Caution: There is a chapter on JSON in Real World OCaml, but you should ignore it. The features used in that chapter are more complicated than you need, and will be more confusing than helpful for this assignment. The ATDgen library and tool at the end of that chapter are not permitted for use on this assignment, because using them would preclude some of the list and tree processing that we want you to learn from this assignment. Note that the Core library used in that book is not supported in this course and will cause your code to fail make check.

Step 3: Load Adventure Files

The gameplay of TAGs is based on an adventurer moving between rooms. Rooms might represent actual rooms, or they might be more abstract—for example, a room might be an interesting location in a forest. Rooms have named exits through which the adventurer may move to other rooms. The human player’s goal is to explore the rooms.

Adventure files are formatted in JSON. We provide a couple example adventure files (lonely_room.json, ho_plaza.json) in the release code. Take a look now to familiarize yourself with them. An adventure file contains these entries:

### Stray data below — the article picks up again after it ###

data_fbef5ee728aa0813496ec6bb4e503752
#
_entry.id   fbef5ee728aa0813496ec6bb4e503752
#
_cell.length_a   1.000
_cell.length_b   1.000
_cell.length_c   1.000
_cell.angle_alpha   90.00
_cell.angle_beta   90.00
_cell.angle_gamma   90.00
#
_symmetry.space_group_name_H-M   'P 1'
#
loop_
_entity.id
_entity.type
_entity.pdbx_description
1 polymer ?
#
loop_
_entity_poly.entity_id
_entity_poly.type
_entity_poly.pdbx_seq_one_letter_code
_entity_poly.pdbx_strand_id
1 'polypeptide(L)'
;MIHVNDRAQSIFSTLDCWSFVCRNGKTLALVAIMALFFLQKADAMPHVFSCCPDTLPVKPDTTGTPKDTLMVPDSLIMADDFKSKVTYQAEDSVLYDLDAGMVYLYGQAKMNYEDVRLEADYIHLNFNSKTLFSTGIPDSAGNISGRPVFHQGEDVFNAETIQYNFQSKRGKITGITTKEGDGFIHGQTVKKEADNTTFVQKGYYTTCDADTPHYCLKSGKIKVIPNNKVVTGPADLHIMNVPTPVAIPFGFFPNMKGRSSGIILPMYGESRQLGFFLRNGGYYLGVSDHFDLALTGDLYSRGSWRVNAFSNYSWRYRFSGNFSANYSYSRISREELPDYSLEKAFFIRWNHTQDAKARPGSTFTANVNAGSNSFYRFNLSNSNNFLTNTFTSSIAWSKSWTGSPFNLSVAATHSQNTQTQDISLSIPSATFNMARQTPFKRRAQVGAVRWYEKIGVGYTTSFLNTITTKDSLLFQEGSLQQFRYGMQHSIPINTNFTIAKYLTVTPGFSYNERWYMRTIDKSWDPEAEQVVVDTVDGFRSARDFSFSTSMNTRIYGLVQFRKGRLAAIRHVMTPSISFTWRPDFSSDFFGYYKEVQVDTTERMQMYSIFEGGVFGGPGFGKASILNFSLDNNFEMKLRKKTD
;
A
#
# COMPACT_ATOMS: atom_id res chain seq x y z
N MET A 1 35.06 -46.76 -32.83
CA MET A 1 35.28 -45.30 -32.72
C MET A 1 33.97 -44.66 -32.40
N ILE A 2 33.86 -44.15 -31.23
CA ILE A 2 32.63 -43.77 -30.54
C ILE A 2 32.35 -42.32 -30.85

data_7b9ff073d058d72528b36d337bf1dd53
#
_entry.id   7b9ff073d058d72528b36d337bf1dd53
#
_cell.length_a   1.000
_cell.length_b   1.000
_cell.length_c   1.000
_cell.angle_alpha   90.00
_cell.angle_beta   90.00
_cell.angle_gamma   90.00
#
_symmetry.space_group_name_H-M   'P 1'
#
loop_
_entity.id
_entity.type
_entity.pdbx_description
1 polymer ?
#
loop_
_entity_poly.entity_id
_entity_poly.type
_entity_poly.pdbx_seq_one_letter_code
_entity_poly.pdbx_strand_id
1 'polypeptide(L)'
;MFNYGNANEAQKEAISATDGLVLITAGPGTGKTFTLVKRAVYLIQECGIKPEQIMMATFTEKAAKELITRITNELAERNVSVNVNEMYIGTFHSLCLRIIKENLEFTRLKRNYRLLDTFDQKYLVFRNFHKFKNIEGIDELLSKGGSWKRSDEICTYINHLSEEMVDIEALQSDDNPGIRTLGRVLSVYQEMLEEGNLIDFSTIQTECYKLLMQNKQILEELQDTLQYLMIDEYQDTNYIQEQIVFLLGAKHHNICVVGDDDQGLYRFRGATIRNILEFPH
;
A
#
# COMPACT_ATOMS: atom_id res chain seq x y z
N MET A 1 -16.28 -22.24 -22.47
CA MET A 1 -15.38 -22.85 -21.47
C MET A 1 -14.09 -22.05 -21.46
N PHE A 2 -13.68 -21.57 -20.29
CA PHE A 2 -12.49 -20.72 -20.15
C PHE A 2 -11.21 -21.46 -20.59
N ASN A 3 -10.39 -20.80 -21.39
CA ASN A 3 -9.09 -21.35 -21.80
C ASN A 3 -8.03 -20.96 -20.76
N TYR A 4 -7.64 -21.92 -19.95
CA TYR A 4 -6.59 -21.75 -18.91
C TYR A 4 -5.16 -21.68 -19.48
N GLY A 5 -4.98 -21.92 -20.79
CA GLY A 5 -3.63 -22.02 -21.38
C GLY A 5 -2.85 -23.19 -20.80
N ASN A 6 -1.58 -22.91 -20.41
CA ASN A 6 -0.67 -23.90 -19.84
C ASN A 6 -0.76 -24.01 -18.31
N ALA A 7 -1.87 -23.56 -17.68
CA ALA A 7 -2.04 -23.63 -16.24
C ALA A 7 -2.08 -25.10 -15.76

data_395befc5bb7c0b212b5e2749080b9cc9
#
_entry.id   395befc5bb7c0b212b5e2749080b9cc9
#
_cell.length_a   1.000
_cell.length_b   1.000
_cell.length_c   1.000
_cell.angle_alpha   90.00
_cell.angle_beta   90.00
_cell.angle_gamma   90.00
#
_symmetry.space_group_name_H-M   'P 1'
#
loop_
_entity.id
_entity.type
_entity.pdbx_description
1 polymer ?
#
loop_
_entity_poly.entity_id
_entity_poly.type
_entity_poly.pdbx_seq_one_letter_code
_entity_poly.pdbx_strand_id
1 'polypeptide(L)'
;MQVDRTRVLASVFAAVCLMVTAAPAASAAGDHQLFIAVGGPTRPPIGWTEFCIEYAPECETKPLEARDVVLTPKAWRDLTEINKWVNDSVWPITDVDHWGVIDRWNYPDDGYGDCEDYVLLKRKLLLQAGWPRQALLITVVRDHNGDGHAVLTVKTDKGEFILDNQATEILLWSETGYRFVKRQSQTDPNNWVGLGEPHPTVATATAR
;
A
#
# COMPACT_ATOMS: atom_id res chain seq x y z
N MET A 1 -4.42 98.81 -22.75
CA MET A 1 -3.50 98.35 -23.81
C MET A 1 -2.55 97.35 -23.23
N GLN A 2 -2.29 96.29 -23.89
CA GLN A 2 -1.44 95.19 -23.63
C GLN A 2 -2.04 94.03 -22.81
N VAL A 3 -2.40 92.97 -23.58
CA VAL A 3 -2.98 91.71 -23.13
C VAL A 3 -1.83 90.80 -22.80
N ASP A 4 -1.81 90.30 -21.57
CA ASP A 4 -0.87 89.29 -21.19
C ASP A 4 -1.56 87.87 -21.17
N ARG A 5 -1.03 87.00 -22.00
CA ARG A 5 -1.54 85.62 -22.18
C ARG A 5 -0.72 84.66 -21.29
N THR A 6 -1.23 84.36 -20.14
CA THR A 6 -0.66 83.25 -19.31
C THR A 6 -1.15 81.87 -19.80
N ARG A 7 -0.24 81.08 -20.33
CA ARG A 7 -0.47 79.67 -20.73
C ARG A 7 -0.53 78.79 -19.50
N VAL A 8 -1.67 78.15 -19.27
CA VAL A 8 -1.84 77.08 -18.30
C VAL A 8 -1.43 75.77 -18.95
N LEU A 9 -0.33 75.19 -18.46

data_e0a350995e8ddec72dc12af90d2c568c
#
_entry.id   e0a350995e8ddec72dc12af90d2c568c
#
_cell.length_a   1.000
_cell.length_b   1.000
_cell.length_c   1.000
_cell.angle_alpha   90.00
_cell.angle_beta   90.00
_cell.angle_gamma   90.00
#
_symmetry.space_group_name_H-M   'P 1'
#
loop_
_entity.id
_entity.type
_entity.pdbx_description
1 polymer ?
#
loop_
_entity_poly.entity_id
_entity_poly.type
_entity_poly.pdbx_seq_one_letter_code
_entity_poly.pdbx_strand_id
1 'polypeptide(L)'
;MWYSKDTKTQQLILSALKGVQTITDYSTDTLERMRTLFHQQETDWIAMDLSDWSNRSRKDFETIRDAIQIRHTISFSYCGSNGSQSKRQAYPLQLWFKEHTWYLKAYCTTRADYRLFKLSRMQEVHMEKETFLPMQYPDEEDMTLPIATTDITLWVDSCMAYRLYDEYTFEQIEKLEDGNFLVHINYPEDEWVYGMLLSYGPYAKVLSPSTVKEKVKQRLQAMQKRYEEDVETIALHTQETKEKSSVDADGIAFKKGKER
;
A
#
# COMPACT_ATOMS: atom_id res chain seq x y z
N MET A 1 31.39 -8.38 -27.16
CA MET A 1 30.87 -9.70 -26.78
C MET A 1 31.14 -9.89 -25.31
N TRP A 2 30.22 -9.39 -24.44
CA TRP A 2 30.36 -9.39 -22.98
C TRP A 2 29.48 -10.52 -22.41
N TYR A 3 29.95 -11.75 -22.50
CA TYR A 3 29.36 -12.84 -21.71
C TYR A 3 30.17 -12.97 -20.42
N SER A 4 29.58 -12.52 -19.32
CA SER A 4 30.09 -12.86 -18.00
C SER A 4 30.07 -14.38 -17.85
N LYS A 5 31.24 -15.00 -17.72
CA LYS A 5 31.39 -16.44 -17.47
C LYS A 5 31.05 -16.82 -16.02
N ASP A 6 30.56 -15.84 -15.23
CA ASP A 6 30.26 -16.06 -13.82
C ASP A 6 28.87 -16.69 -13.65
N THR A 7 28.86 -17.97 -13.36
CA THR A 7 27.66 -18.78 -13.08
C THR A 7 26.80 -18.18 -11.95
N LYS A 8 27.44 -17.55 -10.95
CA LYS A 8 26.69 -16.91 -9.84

Note that JSON strings are case sensitive and may contain whitespace. Unfortunately, JSON does not support multiline strings. That’s why the descriptions in one of those examples necessarily violate the 80-column limit.

Your task: Implement and test the Adventure compilation unit provided in the release code. Remember to use test-driven development: write a unit test that fails, then write code to make the test pass; keep doing that until you are convinced that your unit tests are sufficient to demonstrate that your code is correct and complete. All your tests should be in the file test.ml, which is provided in the release code. The make test target will run your test suite from that file.

The Adventure documentation mentions set-like lists. A set-like list is a list in which no element appears more than once, and in which order is irrelevant. So [1;2;3] and [3;2;1] are both set-like lists and are considered equivalent, but [1;1;2;3] is not a set-like list. The starter code provided in test.ml contains a couple helper functions for tests involving set-like lists. Tip: make sure that, anywhere a function specification says it returns a set-like list, you remove any duplicates that might be in the list. Otherwise, it is not a set-like list and will fail the staff test cases. The function List.sort_uniq can be helpful.